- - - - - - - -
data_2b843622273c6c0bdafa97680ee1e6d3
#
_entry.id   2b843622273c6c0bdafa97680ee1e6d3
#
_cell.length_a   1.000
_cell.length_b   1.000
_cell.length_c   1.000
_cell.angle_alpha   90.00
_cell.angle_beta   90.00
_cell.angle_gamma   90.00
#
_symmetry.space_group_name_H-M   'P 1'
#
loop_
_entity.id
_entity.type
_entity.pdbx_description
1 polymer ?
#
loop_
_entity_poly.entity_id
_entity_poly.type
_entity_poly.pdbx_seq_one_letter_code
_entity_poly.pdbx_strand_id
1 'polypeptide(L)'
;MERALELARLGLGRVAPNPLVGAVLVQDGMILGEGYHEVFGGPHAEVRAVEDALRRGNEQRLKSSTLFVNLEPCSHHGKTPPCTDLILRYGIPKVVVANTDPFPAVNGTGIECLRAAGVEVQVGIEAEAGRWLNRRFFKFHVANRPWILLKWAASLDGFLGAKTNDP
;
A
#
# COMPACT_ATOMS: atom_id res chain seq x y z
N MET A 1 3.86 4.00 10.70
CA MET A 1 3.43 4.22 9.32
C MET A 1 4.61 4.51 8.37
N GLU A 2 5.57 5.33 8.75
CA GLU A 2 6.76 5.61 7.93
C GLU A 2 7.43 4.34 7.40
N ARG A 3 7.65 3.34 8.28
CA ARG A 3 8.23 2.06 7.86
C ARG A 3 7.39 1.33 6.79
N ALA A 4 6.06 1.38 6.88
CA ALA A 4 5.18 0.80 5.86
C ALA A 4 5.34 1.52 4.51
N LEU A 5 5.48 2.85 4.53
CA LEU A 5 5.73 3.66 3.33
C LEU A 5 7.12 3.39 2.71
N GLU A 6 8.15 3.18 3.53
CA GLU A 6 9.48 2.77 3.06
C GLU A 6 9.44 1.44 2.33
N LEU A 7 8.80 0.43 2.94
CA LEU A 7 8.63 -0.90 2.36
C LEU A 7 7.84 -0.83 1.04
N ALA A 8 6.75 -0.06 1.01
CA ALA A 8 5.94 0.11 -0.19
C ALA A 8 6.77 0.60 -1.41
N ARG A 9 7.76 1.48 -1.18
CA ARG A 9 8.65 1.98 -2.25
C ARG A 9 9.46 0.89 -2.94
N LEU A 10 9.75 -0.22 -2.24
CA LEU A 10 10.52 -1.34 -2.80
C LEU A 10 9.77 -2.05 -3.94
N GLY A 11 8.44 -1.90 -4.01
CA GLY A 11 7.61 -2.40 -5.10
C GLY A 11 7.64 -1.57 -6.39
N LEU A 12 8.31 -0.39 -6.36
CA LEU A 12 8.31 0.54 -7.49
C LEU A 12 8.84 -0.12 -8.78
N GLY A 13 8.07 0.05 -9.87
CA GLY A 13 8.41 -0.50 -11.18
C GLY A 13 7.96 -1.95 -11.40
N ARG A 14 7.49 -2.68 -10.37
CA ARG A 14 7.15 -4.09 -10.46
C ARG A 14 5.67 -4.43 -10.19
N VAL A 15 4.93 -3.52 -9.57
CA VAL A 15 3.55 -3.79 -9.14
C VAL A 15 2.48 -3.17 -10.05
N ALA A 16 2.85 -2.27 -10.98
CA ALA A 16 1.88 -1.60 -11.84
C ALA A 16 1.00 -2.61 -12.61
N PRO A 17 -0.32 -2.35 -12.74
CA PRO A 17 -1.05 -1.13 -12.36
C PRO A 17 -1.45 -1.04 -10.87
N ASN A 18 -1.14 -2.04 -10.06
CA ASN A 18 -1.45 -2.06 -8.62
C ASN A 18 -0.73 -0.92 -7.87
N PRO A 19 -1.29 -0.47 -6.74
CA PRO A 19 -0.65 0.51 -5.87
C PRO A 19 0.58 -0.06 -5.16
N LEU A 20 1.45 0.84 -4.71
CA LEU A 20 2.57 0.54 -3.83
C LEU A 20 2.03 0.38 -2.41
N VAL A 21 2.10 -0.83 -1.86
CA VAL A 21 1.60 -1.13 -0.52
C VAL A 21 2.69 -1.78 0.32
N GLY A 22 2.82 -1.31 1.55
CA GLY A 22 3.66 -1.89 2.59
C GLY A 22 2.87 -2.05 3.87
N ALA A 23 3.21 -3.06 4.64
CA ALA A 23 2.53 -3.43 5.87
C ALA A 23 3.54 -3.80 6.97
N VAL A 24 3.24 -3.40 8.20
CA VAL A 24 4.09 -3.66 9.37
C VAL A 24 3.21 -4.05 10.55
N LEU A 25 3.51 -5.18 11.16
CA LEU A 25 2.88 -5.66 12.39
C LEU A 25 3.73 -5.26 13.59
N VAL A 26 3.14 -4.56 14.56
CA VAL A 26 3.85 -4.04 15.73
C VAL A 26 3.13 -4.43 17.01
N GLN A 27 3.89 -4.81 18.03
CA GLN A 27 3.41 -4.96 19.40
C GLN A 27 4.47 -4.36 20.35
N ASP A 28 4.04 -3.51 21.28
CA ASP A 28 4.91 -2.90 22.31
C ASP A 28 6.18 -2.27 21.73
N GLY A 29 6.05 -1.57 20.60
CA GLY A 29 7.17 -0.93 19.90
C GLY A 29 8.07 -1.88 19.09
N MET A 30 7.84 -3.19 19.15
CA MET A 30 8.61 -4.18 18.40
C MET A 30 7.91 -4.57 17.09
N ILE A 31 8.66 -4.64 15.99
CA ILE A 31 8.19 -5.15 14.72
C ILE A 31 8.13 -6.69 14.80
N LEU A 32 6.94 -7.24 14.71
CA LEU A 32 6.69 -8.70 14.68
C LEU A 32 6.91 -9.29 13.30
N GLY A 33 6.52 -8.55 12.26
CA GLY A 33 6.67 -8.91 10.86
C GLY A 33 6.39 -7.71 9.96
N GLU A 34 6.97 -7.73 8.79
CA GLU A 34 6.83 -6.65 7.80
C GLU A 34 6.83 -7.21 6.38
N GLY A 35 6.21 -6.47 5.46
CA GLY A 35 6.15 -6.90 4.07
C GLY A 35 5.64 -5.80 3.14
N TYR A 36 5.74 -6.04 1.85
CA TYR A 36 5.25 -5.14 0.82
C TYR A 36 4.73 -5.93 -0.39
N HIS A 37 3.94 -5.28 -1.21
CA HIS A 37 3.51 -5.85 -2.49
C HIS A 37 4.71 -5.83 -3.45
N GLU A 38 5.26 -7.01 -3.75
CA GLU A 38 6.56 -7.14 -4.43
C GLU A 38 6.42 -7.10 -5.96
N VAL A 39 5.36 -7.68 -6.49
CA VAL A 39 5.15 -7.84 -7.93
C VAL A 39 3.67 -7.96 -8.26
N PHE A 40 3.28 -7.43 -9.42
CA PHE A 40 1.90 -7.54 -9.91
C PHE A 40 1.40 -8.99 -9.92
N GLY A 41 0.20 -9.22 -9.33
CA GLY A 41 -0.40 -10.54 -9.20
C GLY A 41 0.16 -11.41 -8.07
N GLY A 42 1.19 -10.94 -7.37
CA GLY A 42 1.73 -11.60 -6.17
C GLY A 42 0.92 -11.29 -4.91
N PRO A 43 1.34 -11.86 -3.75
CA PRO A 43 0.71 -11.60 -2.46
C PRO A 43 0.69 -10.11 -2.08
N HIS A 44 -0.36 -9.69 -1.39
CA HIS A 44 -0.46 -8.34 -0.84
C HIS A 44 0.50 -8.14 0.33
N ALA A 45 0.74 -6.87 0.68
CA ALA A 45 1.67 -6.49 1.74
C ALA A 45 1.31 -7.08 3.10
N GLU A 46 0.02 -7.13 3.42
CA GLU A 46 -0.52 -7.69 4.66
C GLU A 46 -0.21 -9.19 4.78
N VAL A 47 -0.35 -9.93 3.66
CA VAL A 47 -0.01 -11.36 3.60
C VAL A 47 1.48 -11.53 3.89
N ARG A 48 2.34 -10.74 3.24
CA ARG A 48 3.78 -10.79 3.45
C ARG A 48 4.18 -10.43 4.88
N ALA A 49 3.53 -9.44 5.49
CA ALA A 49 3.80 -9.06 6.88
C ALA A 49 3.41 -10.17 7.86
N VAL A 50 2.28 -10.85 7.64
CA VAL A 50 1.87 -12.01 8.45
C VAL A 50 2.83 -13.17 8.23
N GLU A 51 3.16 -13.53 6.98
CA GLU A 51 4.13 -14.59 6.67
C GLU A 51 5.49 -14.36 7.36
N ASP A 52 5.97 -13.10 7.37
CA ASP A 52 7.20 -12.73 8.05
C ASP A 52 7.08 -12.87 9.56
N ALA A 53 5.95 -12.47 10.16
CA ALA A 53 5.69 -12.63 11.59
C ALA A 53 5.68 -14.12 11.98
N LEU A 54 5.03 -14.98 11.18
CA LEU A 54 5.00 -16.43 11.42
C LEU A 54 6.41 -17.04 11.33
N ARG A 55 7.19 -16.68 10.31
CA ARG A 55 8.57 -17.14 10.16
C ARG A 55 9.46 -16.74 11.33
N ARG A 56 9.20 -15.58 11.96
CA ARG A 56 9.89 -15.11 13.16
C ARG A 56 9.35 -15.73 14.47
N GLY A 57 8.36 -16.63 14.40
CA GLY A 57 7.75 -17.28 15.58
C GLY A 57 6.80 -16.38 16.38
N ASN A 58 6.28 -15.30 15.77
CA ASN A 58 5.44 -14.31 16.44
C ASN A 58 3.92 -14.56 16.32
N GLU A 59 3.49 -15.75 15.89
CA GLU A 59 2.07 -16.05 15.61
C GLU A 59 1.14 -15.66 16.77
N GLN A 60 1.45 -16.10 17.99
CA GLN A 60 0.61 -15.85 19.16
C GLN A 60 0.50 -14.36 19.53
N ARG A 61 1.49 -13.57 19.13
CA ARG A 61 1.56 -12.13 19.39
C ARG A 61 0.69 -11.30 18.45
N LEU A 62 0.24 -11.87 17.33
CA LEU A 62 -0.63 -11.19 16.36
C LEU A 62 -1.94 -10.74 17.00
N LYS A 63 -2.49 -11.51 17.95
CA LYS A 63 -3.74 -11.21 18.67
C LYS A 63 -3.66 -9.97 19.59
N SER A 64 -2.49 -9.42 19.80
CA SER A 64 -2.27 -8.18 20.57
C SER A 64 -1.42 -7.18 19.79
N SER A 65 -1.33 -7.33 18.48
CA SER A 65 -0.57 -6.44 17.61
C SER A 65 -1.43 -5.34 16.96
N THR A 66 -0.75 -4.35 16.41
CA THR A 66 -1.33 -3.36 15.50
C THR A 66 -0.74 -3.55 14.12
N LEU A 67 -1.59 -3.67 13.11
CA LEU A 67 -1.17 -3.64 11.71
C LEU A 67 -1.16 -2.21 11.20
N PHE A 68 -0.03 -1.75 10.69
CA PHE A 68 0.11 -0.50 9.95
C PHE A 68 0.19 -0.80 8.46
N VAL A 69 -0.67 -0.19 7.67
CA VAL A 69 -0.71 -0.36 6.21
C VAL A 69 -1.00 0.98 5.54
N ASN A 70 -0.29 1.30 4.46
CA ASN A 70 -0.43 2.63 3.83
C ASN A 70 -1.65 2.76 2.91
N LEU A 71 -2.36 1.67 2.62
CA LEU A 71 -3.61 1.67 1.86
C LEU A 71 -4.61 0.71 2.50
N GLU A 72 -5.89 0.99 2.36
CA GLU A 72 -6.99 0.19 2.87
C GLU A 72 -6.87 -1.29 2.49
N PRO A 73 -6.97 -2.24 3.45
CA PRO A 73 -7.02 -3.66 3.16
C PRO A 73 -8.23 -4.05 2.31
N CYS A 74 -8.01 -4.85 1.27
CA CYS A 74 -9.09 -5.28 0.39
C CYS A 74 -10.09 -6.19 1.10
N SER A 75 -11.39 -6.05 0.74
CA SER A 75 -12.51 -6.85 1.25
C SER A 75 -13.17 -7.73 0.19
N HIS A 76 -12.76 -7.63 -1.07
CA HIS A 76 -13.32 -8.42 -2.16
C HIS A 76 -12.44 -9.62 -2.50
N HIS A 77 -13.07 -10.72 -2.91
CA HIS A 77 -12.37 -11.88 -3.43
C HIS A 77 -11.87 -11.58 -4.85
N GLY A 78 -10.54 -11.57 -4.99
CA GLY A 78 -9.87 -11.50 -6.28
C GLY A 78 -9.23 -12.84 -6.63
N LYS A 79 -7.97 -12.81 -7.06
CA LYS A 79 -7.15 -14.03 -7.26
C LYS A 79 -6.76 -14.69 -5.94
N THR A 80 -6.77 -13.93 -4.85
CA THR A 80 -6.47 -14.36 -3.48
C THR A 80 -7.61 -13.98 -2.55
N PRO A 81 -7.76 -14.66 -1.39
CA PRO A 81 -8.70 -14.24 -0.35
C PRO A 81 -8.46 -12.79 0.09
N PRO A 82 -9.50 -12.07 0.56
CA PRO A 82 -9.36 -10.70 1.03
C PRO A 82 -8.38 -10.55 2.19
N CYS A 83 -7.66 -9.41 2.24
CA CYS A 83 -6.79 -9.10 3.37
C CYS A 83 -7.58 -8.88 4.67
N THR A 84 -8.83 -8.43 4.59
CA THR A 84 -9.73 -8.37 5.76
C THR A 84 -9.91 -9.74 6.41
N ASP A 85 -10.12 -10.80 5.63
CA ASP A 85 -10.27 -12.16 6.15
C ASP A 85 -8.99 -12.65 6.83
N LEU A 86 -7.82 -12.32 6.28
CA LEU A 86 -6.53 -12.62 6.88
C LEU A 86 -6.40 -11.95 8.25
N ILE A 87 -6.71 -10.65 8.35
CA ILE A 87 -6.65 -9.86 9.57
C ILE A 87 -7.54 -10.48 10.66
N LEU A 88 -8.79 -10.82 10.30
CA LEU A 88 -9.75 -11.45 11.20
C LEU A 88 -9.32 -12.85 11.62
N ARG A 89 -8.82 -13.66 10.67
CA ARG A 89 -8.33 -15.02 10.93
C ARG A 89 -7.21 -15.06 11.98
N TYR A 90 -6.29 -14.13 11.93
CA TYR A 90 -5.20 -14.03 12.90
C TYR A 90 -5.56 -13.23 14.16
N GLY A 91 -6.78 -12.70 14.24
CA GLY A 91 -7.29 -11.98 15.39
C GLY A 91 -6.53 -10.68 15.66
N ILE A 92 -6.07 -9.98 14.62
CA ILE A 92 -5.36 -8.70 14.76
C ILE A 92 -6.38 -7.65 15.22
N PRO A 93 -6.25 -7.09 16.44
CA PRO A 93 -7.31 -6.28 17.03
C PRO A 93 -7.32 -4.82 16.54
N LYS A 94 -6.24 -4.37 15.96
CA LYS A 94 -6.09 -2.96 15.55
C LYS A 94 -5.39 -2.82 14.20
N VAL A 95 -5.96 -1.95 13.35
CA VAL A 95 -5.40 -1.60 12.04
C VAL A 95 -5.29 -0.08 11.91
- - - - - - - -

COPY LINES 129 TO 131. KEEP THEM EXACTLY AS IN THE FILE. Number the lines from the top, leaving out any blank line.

C GLY A 33 6.39 -7.71 9.96
N GLU A 34 6.97 -7.73 8.79
CA GLU A 34 6.83 -6.65 7.80